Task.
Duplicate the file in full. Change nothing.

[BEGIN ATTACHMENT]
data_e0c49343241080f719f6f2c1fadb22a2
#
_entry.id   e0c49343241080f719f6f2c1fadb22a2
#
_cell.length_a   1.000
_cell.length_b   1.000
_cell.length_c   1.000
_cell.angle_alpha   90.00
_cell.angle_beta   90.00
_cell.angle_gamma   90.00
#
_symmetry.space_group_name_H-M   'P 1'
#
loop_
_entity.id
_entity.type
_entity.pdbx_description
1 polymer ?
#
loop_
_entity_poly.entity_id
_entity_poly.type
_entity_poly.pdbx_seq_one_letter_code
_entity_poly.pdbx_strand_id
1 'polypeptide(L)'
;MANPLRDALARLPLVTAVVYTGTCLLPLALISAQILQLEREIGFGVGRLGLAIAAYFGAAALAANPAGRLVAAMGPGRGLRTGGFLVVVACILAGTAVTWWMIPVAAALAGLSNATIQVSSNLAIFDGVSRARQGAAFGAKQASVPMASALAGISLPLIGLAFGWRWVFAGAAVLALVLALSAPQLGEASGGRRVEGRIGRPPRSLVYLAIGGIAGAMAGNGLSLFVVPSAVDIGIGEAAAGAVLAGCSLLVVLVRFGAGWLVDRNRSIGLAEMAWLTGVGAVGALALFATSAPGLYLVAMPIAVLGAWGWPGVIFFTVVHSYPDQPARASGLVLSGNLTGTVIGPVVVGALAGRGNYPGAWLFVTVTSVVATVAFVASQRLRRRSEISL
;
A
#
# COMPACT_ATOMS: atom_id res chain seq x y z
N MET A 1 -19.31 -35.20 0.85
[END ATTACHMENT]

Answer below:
data_e0c49343241080f719f6f2c1fadb22a2
#
_entry.id   e0c49343241080f719f6f2c1fadb22a2
#
_cell.length_a   1.000
_cell.length_b   1.000
_cell.length_c   1.000
_cell.angle_alpha   90.00
_cell.angle_beta   90.00
_cell.angle_gamma   90.00
#
_symmetry.space_group_name_H-M   'P 1'
#
loop_
_entity.id
_entity.type
_entity.pdbx_description
1 polymer ?
#
loop_
_entity_poly.entity_id
_entity_poly.type
_entity_poly.pdbx_seq_one_letter_code
_entity_poly.pdbx_strand_id
1 'polypeptide(L)'
;MANPLRDALARLPLVTAVVYTGTCLLPLALISAQILQLEREIGFGVGRLGLAIAAYFGAAALAANPAGRLVAAMGPGRGLRTGGFLVVVACILAGTAVTWWMIPVAAALAGLSNATIQVSSNLAIFDGVSRARQGAAFGAKQASVPMASALAGISLPLIGLAFGWRWVFAGAAVLALVLALSAPQLGEASGGRRVEGRIGRPPRSLVYLAIGGIAGAMAGNGLSLFVVPSAVDIGIGEAAAGAVLAGCSLLVVLVRFGAGWLVDRNRSIGLAEMAWLTGVGAVGALALFATSAPGLYLVAMPIAVLGAWGWPGVIFFTVVHSYPDQPARASGLVLSGNLTGTVIGPVVVGALAGRGNYPGAWLFVTVTSVVATVAFVASQRLRRRSEISL
;
A
#
# COMPACT_ATOMS: atom_id res chain seq x y z
N MET A 1 -19.31 -35.20 0.85